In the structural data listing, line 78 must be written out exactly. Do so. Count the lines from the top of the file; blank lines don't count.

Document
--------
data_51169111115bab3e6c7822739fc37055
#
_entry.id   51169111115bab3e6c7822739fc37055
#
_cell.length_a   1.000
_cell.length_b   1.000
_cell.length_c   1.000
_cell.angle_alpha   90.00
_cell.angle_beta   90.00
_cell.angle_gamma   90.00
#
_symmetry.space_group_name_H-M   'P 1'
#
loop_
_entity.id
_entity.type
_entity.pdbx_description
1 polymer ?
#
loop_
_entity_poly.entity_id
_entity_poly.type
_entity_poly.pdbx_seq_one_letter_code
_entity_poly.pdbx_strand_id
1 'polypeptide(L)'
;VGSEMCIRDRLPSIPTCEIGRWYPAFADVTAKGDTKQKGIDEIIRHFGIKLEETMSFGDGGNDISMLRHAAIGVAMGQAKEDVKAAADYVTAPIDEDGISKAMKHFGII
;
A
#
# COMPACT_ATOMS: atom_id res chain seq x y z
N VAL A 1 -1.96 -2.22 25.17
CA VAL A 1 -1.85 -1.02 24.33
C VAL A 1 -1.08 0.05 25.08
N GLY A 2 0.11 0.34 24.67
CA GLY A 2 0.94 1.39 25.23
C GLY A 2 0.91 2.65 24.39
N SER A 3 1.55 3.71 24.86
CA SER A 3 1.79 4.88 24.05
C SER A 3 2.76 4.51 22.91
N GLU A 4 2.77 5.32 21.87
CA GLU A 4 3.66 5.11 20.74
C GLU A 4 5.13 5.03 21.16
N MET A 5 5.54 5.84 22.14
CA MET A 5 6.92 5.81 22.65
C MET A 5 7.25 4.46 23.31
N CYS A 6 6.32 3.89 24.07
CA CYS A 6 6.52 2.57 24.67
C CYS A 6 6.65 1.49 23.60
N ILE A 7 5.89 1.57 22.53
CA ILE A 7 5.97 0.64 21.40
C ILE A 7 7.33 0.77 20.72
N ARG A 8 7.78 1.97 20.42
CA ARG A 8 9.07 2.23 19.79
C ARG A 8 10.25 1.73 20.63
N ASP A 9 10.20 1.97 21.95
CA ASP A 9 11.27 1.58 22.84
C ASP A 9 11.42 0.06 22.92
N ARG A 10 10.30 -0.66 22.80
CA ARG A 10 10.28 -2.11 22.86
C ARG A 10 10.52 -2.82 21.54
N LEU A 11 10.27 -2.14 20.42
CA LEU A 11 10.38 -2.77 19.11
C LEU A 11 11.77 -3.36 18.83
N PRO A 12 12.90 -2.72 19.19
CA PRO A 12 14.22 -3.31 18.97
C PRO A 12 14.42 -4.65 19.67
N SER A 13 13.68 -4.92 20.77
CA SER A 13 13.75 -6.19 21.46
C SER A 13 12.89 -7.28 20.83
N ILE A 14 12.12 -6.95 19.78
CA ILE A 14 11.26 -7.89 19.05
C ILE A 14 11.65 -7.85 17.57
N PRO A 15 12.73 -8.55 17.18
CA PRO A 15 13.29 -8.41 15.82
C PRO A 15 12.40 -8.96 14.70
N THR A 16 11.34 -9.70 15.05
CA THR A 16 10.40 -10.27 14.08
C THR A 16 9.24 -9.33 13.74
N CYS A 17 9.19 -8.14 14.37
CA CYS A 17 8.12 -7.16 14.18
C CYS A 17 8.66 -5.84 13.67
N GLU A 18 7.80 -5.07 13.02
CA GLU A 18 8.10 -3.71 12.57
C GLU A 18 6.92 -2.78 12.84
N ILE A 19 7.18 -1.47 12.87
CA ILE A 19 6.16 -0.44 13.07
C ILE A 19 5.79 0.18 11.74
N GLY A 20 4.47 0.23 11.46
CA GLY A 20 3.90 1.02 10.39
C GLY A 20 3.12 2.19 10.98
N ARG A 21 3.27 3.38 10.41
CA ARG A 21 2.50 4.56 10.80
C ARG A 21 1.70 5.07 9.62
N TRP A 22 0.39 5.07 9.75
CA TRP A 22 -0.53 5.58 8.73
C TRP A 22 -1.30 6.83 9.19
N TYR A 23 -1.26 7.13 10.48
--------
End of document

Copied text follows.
C THR A 16 9.24 -9.33 13.74